These courses are available for a small admin fee. This fee is to maintain the courses and provide technical support via emailing training@avaproject.org.uk

In February 2014, the National Institute for Health and Clinical Excellence (NICE) issued guidance for health and social care practitioners on responding to domestic violence in their practice. The guidance outlined four levels of training for differing professionals groups. This e-learning programme will enable you to meet level 1 & 2 of the NICE recommended training and is applicable to all health and social care professionals.

What is covered in this course?

  • What is domestic violence?
  • Impact of domestic violence on survivors and their children
  • The help seeking process
  • Disclosures and support options
  • Supporting a diverse range of survivors
  • Causes of domestic violence and perpetrators.

Levels 3 & 4 are measured in real life settings and so there is not an e-learning course which covers these.

We estimate this course takes between 3 hours, as such it is 3 CPD points.

Domestic and sexual violence, problematic substance use and mental distress are three issues which often co-exist and when they do, things can become complicated. This course is designed to ‘uncomplicate’ matters by raising your awareness about how the three issues interlink and reflecting on the most effective ways to engage with individuals and families who are affected by these issues.

This course has been developed alongside a toolkit for professionals who work with victims or perpetrators of domestic and sexual violence who are also affected by problematic substance use and/or mental distress. You will find links to the toolkit throughout the course. Otherwise, you can download the full toolkit here. 

This e-learning has been created by AAFDA, a specialist charity for families who have been affected by a death involving domestic abuse and centre for excellence on Domestic Homicide Reviews in partnership with AVA, a training and consultancy charity working to end violence against women and girls. Together we want to encourage you to think about how children and young people you are working with can have a voice in a Domestic Homicide Review (DHR) in the wake of losing a parent.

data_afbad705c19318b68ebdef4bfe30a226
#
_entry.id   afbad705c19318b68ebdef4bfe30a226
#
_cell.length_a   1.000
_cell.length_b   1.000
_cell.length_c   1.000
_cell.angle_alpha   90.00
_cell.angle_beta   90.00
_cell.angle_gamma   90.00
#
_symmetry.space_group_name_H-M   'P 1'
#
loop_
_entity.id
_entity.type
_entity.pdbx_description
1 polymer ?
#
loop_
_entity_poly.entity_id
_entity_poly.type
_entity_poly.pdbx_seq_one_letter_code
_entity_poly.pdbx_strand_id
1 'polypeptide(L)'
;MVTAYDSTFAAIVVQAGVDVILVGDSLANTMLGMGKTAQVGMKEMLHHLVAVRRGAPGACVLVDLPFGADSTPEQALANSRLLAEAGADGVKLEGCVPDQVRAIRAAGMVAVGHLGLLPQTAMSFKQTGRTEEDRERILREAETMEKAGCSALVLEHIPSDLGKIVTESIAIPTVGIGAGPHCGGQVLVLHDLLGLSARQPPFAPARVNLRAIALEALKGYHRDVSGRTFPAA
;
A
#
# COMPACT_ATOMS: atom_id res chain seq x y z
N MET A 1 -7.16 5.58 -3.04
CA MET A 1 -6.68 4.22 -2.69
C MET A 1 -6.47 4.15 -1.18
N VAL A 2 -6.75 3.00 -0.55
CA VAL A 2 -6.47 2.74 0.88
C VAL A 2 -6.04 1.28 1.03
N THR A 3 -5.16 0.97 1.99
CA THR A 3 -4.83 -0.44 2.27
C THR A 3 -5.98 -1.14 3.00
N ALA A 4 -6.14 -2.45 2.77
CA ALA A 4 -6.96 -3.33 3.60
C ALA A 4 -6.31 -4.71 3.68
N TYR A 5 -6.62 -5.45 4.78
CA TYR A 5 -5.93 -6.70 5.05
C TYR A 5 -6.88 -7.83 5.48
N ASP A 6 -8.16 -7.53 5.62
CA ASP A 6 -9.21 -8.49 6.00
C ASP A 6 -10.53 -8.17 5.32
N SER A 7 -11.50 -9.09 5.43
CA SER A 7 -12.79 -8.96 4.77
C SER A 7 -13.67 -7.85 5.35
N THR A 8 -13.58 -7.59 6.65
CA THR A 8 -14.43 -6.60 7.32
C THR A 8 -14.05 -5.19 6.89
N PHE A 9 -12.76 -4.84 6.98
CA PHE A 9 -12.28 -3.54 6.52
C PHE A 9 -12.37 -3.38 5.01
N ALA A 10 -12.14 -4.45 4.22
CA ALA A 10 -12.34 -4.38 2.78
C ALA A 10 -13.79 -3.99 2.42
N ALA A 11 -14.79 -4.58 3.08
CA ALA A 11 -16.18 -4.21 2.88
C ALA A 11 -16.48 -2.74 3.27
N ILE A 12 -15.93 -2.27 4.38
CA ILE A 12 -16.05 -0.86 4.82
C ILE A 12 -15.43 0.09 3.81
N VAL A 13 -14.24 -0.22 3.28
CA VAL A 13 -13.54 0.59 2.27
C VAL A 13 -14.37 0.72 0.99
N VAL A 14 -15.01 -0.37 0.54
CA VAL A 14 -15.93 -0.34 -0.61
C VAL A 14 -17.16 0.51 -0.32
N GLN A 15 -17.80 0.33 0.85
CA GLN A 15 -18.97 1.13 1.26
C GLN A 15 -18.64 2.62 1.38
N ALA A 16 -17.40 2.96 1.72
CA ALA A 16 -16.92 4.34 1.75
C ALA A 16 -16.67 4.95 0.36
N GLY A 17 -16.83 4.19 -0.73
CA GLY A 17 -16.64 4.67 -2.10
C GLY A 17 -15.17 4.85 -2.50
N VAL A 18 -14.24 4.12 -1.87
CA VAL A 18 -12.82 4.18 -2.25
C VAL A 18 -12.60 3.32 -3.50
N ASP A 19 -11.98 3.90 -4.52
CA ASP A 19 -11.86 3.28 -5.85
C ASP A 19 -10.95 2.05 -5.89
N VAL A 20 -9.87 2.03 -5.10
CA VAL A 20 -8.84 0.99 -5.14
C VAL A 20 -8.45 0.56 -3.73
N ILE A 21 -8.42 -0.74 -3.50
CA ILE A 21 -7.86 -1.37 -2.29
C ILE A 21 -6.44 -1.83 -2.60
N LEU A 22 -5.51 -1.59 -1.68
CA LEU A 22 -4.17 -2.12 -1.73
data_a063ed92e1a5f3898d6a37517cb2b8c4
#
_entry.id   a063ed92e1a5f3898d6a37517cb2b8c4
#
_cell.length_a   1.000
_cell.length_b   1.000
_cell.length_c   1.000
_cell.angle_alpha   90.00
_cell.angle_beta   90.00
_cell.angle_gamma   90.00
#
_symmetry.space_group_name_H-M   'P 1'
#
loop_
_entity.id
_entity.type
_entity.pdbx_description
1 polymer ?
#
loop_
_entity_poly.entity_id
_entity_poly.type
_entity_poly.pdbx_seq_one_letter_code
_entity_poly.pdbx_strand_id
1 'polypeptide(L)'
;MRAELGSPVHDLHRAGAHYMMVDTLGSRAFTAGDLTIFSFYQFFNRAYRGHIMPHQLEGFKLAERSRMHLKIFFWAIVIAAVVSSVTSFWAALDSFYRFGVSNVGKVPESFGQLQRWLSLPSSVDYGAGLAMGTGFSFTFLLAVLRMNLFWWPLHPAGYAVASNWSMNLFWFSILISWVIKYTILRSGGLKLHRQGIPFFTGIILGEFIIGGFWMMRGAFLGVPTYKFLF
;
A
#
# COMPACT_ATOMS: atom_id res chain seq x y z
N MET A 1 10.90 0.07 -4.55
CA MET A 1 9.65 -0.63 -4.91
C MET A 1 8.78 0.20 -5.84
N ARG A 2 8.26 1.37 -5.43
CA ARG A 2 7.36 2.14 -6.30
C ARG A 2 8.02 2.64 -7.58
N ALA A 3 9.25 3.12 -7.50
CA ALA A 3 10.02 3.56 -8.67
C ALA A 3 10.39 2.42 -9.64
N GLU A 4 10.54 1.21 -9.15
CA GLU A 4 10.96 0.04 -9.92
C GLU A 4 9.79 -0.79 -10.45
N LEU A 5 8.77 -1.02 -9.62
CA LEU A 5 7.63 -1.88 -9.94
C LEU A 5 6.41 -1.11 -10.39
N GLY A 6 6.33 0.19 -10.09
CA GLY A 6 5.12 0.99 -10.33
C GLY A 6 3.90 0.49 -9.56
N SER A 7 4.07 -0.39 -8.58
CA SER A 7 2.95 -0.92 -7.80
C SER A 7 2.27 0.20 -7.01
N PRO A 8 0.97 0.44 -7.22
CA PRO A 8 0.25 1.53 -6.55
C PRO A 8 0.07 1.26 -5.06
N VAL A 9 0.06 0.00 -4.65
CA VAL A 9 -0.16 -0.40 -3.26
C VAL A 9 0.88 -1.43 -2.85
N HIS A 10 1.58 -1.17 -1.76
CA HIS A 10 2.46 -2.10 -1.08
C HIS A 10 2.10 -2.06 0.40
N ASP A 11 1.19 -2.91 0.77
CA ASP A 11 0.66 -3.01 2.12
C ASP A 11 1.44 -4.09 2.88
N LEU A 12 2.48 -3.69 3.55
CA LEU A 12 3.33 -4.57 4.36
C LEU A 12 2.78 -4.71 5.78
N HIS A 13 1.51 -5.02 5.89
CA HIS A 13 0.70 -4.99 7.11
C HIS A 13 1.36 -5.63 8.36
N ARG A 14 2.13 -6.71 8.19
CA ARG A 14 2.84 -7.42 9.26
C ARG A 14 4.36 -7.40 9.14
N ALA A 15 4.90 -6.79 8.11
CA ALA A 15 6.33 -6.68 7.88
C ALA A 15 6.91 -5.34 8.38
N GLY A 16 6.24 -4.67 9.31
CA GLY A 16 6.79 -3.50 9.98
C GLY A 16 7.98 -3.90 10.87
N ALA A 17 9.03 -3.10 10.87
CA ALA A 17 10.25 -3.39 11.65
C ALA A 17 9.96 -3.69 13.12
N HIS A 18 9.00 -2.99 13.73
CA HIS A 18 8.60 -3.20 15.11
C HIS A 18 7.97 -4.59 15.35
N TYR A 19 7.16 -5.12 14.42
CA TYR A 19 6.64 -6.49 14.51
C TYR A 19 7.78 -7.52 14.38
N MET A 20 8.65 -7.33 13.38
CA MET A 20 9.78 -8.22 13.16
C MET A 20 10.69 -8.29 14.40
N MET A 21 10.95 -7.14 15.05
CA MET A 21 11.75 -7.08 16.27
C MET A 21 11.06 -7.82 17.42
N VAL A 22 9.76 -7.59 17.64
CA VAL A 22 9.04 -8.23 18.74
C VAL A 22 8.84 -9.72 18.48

Who is this e-learning for?

Professionals working with children and young people who could be involved in a Domestic Homicide Review.

How long will this e-learning course take you to complete?

This course will take around 2 hours to complete. 

  • What is covered in this course:
  • What is domestic abuse
  • What is trauma 
  • What is traumatic bereavement 
  • What is domestic homicide 
  • What is a Domestic Homicide Review (DHR) 
  • Trauma for children and young people
  • The Window of Tolerance
  • Fight, flight, freeze & feeling okay
  • Building blocks for supporting children and young people
  • Why should children and young people be involved in DHRs
  • The DHR process
  • What's needed to facilitate children's contributions
  • AAFDA's session map 

The COVID-19 pandemic has had a huge impact on our lives. The initial lockdown in the U.K. and the continued restrictions on movement and social interaction resulted in a significant increase in the rates of domestic abuse at a time when professionals and services were under even greater strain than usual to support and meet their service users' needs. This course provides specific information about how to support survivors of domestic abuse and their children. We hope it will help you to work with people affected by domestic abuse during these challenging times.

You can find more help on our Resource Hub, this includes sections on supporting survivors, yourself and others. The site features tools, resources, articles and more collated by us and shared to AVA by those in the VAWG and other sectors. Click here to visit. 

This course was funded by The London Community Foundation.